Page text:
A large clean-up of plastic waste pollution is taking place in the Russian Arctic, marking the start of an international campaign to raise awareness of the impact of pollution in the area.
The clean up, which is being carried out by 500 local residents, volunteers and UN officials, is taking place in the waters around Murmansk, North East Russia, the largest city in the Arctic Circle with a population of 300,000 residents.
The operation marks the launch of a new non-governmental organisation, The Slava Foundation, which aims to raise awareness of the growing evidence of the impact of manmade pollution in the Russian Arctic.
The organisation said that recent discoveries of large polystyrene chunks in ice flows as little as 1000 miles from the North Pole have raised fears that the previously pristine waters of the Arctic Ocean are no longer immune from the spread of pollution.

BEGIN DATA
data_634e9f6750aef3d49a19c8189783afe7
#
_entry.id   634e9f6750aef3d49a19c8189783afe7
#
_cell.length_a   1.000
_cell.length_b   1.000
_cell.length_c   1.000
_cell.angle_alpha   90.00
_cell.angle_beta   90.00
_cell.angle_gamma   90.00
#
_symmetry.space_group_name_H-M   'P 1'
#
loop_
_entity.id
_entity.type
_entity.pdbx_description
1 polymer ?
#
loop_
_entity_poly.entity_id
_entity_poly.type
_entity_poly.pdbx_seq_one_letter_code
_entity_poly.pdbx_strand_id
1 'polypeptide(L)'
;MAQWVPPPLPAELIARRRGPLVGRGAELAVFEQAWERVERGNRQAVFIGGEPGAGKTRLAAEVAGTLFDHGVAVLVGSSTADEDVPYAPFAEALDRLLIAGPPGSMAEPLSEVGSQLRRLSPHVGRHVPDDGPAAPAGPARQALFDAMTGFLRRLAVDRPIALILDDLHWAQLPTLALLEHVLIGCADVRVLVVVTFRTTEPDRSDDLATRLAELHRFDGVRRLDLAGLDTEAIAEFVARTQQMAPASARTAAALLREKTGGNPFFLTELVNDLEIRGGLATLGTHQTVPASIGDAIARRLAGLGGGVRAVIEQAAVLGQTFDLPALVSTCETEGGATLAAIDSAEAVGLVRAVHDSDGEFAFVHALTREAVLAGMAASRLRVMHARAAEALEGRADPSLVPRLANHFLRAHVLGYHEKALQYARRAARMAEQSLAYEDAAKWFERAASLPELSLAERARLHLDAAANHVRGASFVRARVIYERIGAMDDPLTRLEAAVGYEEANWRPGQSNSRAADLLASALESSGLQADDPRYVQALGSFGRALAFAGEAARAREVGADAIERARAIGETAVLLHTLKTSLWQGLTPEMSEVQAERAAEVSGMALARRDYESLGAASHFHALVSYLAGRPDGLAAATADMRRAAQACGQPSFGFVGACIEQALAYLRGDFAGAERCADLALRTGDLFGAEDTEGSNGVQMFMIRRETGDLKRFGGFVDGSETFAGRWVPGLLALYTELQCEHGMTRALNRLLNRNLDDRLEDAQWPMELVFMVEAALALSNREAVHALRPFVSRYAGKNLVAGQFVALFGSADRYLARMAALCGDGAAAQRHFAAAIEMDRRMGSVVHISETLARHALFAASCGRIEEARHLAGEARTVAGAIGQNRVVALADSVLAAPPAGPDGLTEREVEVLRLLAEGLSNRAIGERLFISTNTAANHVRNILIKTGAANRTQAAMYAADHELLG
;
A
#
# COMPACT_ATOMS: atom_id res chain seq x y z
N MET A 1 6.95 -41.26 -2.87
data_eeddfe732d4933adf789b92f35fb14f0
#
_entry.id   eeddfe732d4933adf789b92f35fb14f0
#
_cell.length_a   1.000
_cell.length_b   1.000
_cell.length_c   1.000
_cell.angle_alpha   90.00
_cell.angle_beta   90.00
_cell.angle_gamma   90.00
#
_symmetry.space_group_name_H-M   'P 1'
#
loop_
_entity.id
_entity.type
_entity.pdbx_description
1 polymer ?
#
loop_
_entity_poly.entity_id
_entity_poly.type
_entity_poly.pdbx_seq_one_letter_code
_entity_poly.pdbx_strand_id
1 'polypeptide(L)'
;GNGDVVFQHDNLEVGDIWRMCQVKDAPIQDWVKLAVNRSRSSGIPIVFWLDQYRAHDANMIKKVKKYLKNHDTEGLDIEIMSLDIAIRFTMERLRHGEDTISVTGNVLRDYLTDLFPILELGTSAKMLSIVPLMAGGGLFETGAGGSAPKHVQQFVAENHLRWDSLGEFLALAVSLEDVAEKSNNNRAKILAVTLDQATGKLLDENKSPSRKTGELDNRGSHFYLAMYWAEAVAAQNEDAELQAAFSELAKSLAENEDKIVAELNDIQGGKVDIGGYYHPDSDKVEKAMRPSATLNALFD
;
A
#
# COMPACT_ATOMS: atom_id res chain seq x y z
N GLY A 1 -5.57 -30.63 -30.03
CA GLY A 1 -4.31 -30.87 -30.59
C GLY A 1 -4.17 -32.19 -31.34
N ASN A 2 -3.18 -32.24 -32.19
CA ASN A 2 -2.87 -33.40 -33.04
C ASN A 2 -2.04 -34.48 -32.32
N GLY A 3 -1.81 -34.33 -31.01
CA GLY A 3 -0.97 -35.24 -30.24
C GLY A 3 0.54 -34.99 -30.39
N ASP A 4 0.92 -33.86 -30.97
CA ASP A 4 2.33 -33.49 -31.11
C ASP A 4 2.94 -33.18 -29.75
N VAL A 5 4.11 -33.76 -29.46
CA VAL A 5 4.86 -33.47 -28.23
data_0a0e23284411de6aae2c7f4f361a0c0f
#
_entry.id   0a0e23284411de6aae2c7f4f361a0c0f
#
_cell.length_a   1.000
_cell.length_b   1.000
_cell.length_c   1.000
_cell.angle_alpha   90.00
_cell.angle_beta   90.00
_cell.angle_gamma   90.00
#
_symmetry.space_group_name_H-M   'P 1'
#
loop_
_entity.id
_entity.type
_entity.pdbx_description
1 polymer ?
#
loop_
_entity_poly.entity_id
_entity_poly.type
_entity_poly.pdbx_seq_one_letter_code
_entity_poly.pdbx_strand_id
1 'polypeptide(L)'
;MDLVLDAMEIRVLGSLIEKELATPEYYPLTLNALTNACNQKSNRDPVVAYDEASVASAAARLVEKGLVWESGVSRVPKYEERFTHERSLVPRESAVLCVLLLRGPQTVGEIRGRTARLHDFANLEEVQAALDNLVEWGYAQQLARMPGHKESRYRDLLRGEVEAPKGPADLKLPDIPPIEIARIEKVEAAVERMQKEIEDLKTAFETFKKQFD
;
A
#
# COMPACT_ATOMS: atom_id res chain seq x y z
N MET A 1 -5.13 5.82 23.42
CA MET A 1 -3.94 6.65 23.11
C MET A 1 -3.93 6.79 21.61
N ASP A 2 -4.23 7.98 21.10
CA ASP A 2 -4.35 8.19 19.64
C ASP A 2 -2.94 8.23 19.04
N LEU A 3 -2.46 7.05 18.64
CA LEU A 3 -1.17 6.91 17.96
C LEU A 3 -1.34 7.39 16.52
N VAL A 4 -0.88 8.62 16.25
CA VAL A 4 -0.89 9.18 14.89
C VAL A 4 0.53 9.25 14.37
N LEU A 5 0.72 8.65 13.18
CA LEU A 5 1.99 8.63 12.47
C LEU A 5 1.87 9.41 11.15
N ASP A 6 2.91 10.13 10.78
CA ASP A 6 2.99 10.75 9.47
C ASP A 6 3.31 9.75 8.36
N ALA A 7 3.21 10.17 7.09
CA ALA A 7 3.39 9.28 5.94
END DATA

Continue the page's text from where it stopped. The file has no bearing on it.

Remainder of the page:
A rise in melting ice, which previously acted as a barrier, is said to have led to an increasing flow of plastic pollution. Added to escalating levels of human pollution from coastline communities – the overall picture is one of growing concern which is also endangering local wildlife.
“Pollution in the Russian Arctic is approaching the same levels as the Atlantic & Pacific oceans,” said Sergey Rybakov, CEO of The Slava Foundation.
“Previously, the Russian Arctic has always been one of the most pristine and untouched bodies of water on the face of the earth. That we are detecting such high levels of pollution here should act as a major wake-up call to the international community,” he added.
“We are calling on all nations, but particularly those with coastlines on the Russian Arctic, to come together to find a solution to mitigate the impact of human activities on our oceans and the communities and wildlife that rely on their health,” concluded Rybakov.
A video of the team can be viewed below.
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